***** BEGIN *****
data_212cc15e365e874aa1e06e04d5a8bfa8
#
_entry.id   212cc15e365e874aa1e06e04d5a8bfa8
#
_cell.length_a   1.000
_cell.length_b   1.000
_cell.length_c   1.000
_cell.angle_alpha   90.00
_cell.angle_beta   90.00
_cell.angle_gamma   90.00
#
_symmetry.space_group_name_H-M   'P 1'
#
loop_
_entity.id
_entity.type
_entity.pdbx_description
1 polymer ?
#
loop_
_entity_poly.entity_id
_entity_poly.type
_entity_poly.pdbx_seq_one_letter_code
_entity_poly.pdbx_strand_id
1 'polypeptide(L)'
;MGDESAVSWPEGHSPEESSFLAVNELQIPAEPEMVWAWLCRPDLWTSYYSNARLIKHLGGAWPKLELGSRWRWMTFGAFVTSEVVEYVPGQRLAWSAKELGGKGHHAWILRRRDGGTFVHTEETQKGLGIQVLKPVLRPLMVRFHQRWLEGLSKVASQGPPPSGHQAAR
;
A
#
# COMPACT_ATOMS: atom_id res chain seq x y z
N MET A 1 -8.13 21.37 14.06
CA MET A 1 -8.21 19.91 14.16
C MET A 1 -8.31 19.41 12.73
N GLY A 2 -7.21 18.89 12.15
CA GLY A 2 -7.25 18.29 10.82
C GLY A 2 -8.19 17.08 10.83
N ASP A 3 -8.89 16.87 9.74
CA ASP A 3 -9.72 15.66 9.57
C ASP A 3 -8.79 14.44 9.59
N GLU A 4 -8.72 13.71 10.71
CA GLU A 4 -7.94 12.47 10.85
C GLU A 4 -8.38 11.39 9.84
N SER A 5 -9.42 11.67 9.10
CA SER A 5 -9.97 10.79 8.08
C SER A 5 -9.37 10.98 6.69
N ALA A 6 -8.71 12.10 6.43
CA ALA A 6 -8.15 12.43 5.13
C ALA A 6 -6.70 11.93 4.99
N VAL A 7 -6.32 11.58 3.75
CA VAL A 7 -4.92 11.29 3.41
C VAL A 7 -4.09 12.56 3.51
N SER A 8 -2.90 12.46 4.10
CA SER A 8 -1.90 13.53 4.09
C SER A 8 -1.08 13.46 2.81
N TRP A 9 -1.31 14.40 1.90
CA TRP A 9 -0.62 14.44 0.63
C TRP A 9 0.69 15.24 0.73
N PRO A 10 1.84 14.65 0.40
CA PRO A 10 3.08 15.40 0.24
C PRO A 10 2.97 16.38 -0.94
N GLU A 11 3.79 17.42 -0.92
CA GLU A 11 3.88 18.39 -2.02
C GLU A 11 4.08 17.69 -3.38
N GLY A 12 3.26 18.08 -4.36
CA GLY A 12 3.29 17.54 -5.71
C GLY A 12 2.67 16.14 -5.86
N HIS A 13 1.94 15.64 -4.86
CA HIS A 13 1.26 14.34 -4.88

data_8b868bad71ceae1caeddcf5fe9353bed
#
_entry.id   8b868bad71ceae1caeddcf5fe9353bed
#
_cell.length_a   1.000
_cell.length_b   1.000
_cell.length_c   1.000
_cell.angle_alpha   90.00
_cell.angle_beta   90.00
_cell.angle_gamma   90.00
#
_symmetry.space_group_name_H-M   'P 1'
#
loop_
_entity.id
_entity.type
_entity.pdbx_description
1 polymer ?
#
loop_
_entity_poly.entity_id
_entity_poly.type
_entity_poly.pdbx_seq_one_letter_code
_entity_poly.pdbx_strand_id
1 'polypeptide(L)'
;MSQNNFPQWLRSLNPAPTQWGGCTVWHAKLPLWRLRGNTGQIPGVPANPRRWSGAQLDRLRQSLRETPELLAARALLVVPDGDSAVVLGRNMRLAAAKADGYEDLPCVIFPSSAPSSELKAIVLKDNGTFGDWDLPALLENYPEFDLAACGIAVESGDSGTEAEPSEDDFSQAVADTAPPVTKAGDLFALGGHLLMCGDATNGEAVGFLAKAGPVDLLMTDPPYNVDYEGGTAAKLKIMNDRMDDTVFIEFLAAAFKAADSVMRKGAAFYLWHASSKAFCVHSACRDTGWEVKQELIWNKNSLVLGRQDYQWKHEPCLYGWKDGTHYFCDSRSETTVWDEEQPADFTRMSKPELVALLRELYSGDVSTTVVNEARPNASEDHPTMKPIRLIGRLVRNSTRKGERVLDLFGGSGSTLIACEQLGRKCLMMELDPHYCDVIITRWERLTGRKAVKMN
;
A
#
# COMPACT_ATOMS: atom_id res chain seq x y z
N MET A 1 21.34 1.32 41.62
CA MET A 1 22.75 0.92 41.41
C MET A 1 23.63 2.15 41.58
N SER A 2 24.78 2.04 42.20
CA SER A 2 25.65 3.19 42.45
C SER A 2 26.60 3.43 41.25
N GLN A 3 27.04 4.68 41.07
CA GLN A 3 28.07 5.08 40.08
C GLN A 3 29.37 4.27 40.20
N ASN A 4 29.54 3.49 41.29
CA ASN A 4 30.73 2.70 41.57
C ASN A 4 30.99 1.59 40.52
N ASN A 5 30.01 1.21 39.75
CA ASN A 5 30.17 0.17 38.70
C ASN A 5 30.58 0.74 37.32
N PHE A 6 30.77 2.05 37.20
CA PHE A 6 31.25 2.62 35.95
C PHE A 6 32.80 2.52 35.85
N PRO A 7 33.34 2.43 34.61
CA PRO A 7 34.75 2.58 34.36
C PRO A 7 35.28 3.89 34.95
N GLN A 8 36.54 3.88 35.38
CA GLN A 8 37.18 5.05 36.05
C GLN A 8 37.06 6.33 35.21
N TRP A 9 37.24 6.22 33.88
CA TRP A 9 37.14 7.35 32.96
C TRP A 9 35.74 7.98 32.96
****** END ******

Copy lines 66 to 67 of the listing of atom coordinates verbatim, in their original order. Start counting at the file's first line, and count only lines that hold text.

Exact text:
C GLY A 12 2.67 16.14 -5.86
N HIS A 13 1.94 15.64 -4.86